Labour’s Stephen Kinnock has suggested the sale in this country of products from Israeli settlements “is tantamount to profiting from the proceeds of crime and it must stop.”
Speaking during a House of Commons debate on settlement and annexation in “occupied Palestinian territories”, the MP for Aberavon said the UK government should ban items produced by Israeli settlers in the West Bank.
He said: “Profiting from these products is tantamount to profiting from the proceeds of crime and it must stop.
“When we trade with these settlements we are essentially telling the world that international law does not matter and such trade legitimises and facilitates the existence and expansion of the settlements.
“In 2014, it was right that the UK as part of the European Union prohibited trade with Crimea following its illegal annexation by Russia. It is crucial that we are consistent in our application of international law.”
Mr Kinnock also criticised what he said was Israel’s “constant flouting of UN resolutions and the fourth Geneva convention [that] have undermined the rules-based order for decades and the international community can no longer just look the other way.”
But he conceded: “Both sides in this conflict have witnessed horrific bloodshed and both sides deserve an end to the fear and suffering they have had to experience.”
Earlier, as the out-going chair of the All Party Parliamentary Group on Palestine, Mr Kinnock said the parliamentary debate was not about religion, being pro-Israeli or pro-Palestinian, but about "striving for peace, security and justice for all."
He said those taking part in the debate condemned violence in all its forms - whether by Hamas or the IDF.
Mr Kinnock said "we should be realistic" about recent peace deals between Israel and the United Arab Emirates - suggesting the two states had never in fact been enemies.
Speaking in the same debate, Middle East minister James Cleverly said the British government has encouraged the Palestinian Authority to “engage” with Israel and the United States and to present its own proposal for peace in the Middle East.
Mr Cleverly also told the Commons that he believed President Trump has shown himself to be someone who “likes to make a deal”.
Speaking about the changing landscape in the region and the opportunity this now presented to the Palestinian leaders, Mr Cleverly said: ”A thriving Israel next door to a thriving Palestine based on 1967 borders with agreed land swaps, Jerusalem as a shared capital of both states, with fair, agreed and realistic settlements for refugees and we continue to believe a two-state solution is the only viable long-term solution for the area.”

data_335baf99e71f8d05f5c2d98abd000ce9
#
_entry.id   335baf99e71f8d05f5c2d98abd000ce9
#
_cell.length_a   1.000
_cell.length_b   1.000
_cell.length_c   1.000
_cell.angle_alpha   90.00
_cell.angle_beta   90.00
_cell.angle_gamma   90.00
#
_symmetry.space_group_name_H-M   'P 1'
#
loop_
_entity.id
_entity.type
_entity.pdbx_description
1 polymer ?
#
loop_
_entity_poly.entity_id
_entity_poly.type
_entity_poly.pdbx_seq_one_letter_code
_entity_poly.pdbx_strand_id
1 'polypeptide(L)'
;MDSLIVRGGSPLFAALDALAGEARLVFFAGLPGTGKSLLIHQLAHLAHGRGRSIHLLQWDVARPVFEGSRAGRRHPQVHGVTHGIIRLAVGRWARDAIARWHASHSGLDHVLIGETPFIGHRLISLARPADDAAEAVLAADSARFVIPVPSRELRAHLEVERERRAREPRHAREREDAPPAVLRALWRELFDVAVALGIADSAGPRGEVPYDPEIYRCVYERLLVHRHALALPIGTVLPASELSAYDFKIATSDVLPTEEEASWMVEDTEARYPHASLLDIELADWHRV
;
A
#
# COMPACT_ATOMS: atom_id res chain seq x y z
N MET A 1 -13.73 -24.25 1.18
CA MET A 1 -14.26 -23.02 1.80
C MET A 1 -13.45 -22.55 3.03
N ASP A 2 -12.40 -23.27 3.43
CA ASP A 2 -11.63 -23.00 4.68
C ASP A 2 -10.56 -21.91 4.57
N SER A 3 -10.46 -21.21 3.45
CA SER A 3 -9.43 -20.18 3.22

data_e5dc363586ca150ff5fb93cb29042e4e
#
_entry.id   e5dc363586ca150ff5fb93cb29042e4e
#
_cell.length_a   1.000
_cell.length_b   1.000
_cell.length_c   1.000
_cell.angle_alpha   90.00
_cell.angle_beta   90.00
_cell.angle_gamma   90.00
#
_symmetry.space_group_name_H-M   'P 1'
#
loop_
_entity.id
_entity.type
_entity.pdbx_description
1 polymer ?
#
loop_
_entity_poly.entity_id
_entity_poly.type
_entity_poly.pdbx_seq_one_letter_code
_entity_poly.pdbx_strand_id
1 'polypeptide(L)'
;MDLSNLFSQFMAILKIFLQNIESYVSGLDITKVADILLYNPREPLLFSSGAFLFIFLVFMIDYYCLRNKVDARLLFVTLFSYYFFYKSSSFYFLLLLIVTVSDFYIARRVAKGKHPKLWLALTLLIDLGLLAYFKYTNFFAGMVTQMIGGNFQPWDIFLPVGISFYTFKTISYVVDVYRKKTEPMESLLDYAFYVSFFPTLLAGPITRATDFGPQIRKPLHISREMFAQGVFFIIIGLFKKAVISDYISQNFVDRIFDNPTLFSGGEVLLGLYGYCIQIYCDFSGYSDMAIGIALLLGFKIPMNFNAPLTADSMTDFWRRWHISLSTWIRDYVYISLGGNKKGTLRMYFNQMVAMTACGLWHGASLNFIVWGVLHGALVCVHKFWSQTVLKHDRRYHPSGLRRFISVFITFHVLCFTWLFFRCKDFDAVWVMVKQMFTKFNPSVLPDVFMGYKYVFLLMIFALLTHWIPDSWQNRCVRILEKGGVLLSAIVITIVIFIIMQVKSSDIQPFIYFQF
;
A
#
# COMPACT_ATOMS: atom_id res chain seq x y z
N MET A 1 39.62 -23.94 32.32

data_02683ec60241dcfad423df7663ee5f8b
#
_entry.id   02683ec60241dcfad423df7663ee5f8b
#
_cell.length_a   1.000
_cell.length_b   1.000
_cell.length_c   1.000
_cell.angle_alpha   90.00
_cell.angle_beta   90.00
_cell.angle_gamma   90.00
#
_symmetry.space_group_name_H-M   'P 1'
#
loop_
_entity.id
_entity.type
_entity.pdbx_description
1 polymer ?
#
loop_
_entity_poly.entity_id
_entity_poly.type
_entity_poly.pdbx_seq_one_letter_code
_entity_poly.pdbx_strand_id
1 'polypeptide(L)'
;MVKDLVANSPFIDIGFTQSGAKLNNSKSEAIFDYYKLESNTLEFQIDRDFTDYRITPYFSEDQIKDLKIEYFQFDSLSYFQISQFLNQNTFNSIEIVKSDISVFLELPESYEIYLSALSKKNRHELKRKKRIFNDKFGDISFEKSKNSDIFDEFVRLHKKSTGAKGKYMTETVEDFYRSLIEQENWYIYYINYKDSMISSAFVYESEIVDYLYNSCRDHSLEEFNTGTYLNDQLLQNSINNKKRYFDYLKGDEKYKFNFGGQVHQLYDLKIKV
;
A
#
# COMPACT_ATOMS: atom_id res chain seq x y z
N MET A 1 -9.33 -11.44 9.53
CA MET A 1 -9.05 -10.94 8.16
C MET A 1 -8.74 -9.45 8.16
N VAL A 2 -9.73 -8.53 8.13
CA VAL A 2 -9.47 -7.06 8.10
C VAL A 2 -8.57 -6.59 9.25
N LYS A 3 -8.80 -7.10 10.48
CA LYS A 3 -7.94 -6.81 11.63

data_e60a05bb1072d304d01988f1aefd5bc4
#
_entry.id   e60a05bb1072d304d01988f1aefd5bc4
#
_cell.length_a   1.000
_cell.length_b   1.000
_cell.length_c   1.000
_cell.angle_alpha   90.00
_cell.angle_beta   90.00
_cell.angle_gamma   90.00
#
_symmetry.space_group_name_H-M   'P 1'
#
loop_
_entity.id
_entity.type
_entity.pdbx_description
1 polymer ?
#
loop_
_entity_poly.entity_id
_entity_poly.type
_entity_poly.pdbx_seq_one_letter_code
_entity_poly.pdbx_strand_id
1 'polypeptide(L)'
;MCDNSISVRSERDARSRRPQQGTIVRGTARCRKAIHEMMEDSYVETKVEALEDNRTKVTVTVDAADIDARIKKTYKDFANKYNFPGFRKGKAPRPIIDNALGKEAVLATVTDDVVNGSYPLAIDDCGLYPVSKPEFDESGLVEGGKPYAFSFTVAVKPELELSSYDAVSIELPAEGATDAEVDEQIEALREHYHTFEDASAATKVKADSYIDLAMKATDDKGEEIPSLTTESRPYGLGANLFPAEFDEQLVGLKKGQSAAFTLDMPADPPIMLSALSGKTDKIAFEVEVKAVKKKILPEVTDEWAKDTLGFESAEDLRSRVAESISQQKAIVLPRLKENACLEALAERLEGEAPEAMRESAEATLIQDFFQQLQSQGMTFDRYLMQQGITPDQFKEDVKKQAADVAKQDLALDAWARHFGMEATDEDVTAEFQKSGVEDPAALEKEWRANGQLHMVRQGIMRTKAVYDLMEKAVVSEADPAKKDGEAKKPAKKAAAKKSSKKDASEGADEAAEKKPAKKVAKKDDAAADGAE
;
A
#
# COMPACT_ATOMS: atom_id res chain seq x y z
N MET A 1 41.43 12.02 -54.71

The Foreign Office minister repeated the UK government’s wish for a negotiated two-state solution to the conflict.
He added: “There is an opportunity now and we have encouraged the Palestine Authority to engage with Israel and the United States, with its Arab neighbours and friends, with the UK to put an offer, a counteroffer on the table.
“We know that President Trump is someone that likes to make a deal and we strongly, strongly urge our friends in the region to take him up.”
Labour’s Andy Slaughter – a long-term critic of Israel – said he did not see how the recent deal with the United Arab Emirates had advanced the cause of the Palestinians.
He claimed: “This is something of a distraction in terms of what has happened on the ground. Look at the situation in Gaza at the moment – as far as the international community is concerned that is still under occupation.”
Labour’s Naz Shah said that the Palestinians had been “abandoned” and “ignored” for over a century and said “there is nothing normal about occupation.”
She said Palestinians had been living under “their own lockdown for many decades.”
Ms Shah said “peace can only come when sworn enemies are seated around the table.” She claimed Israel’s deals with the UAE and Bahrain were “detrimental” to the Palestinians.
The Tory MP Christian Wakeford said that Israel had withdrawn from Gaza in 2005 and yet Hamas had turned the region into a “launch pad for terrorism.”
He added that many of Judaism’s most holy sites were actually located in regions such as the West Bank, and that Jews had been “driven out or killed” from areas such as East Jerusalem in the past.
“The implication of Jews praying at their most holiest sites and doing so illegally is deeply troubled to me and the Jewish community,” he said.